Students are well aware that their year at Harvard costs them a precious $34,350. It's hard to tell, though, where all that money goes on its way to making a difference in their lives.
Last October, the University announced that it had exceeded its $2.3 billion Capital Campaign goal, bringing Harvard's endowment to an unprecedented $14.4 billion. That money has helped fund everything from new wiring in Widener Library to an extra 60 feet of Memorial Hall.
But while the evidence of Harvard's wealth is all around, it can be difficult sometimes for undergraduates and faculty to see how these funds improves students' daily lives, with one department chair telling The Crimson that he sometimes does not have enough money to meet students' needs.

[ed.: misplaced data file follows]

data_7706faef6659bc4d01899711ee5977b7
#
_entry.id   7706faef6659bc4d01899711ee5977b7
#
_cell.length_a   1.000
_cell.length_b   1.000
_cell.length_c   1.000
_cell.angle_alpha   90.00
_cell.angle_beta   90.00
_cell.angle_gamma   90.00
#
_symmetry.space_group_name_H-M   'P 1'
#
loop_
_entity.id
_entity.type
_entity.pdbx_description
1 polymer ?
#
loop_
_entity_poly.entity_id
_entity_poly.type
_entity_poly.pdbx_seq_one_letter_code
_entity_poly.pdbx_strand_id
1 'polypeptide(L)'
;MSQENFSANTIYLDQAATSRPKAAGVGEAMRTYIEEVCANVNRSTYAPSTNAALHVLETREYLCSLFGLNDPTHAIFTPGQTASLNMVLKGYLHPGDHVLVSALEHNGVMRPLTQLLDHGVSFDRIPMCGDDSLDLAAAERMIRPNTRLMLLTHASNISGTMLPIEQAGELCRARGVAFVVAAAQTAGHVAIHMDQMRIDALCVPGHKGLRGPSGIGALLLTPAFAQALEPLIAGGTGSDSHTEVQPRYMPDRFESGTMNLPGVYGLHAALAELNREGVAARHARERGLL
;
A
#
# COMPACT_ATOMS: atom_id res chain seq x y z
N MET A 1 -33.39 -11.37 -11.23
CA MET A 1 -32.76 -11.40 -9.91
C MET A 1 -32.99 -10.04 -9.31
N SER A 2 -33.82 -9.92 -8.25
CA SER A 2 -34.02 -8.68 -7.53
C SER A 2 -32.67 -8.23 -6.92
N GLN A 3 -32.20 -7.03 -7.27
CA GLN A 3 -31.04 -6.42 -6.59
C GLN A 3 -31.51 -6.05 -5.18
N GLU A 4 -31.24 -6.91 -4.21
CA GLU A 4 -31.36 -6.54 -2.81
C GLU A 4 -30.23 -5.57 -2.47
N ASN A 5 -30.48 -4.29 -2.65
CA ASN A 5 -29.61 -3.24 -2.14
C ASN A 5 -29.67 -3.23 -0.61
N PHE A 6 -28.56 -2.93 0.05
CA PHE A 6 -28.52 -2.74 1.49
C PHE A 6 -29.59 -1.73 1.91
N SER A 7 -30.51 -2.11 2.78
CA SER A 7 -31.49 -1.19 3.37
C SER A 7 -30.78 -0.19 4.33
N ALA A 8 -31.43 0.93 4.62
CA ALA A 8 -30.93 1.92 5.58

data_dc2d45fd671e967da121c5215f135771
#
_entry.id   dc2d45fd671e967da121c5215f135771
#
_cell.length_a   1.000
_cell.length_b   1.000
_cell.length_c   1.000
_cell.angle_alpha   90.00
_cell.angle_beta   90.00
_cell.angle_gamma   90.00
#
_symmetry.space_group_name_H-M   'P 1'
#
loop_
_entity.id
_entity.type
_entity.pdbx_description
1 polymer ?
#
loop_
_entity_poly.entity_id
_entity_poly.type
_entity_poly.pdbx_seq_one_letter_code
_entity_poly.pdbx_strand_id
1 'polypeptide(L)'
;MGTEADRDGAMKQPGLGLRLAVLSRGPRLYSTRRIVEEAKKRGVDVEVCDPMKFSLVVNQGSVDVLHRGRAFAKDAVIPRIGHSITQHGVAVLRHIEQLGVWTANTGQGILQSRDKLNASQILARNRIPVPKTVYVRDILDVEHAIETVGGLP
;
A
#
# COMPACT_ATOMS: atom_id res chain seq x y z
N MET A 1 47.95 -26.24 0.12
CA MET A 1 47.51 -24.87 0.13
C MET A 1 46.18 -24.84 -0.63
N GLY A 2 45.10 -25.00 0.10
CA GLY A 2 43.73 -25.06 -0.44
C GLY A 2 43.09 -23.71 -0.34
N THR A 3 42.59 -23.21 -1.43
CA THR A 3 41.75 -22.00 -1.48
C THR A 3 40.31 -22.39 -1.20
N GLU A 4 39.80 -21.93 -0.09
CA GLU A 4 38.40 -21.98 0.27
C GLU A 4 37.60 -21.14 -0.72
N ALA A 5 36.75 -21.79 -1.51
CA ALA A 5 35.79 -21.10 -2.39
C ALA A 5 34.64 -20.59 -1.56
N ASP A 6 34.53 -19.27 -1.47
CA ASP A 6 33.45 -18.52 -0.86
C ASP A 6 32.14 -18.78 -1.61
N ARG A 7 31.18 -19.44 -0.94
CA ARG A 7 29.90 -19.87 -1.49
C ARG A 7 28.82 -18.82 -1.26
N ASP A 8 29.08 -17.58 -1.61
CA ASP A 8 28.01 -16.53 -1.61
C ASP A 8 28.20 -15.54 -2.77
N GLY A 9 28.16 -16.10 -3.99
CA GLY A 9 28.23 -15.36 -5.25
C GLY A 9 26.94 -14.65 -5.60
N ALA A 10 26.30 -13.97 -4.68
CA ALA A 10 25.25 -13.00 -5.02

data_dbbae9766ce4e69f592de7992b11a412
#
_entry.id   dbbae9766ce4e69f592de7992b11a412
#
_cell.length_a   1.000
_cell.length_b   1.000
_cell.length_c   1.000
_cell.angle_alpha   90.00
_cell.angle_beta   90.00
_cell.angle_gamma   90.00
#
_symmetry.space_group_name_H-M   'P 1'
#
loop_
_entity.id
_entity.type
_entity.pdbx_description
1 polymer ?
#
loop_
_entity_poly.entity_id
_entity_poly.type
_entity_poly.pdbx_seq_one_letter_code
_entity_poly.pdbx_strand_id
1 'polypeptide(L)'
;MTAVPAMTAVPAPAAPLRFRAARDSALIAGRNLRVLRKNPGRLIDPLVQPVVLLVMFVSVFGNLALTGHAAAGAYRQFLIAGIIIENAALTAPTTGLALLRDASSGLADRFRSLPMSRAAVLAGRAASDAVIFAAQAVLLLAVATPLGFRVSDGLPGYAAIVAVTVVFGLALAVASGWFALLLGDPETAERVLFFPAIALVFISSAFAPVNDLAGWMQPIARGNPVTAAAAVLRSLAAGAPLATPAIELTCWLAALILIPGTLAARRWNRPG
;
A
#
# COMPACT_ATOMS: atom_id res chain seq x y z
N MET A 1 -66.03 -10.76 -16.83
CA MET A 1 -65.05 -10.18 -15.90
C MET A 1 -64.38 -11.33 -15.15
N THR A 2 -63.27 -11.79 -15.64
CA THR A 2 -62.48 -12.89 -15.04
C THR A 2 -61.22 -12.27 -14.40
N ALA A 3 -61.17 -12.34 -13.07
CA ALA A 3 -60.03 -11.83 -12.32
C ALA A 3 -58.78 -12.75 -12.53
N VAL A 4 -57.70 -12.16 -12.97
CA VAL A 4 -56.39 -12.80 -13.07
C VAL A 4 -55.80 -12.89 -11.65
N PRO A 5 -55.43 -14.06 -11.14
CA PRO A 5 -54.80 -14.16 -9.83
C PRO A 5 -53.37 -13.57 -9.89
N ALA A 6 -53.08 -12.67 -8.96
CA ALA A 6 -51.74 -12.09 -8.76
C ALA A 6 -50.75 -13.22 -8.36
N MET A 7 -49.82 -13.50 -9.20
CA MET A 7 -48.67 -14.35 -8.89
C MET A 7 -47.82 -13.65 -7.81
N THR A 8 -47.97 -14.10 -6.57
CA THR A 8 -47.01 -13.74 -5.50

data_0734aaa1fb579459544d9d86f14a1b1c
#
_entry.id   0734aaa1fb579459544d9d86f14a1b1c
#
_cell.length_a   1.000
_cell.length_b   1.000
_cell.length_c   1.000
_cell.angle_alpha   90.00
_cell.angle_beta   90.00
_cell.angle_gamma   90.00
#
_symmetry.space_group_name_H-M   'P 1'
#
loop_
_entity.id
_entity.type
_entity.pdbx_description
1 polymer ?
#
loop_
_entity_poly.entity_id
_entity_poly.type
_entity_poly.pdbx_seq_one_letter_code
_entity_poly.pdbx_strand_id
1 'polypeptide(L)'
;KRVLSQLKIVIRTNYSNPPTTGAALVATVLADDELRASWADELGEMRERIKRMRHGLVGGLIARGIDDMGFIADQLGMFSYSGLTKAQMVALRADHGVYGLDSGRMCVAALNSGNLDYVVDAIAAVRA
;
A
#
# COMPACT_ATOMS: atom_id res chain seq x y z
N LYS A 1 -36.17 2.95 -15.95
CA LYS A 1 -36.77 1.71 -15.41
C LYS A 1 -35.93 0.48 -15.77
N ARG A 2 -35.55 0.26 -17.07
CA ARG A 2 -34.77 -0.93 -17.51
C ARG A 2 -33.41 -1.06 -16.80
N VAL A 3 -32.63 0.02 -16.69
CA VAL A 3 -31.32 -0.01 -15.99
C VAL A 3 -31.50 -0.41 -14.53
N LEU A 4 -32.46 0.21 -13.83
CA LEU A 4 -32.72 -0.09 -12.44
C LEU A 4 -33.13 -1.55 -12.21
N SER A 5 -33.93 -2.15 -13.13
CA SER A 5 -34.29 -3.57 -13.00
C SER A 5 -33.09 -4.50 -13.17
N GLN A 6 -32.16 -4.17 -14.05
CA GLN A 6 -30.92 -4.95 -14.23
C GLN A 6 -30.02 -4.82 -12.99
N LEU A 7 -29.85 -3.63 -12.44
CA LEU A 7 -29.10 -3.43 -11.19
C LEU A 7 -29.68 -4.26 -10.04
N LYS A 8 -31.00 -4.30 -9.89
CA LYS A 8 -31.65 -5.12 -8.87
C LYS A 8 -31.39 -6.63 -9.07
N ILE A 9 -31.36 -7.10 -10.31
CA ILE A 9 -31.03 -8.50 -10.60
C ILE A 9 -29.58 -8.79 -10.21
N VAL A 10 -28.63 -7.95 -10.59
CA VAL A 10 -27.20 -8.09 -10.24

Clever budgeting, says Roderick L. MacFarquhar, chair of the Government Department, helps him extend his small piece of Harvard's billions.
"Harvard is a rich place, but it's not limitlessly rich," MacFarquhar says. "One of the ways it stays solvent is by taking good care of its money.
"We get a budget," he says, "and we work within it."
That's the lesson Professor of Comparative Religion and Indian Studies Diana L. Eck has learned after two years as the Master of Lowell House.
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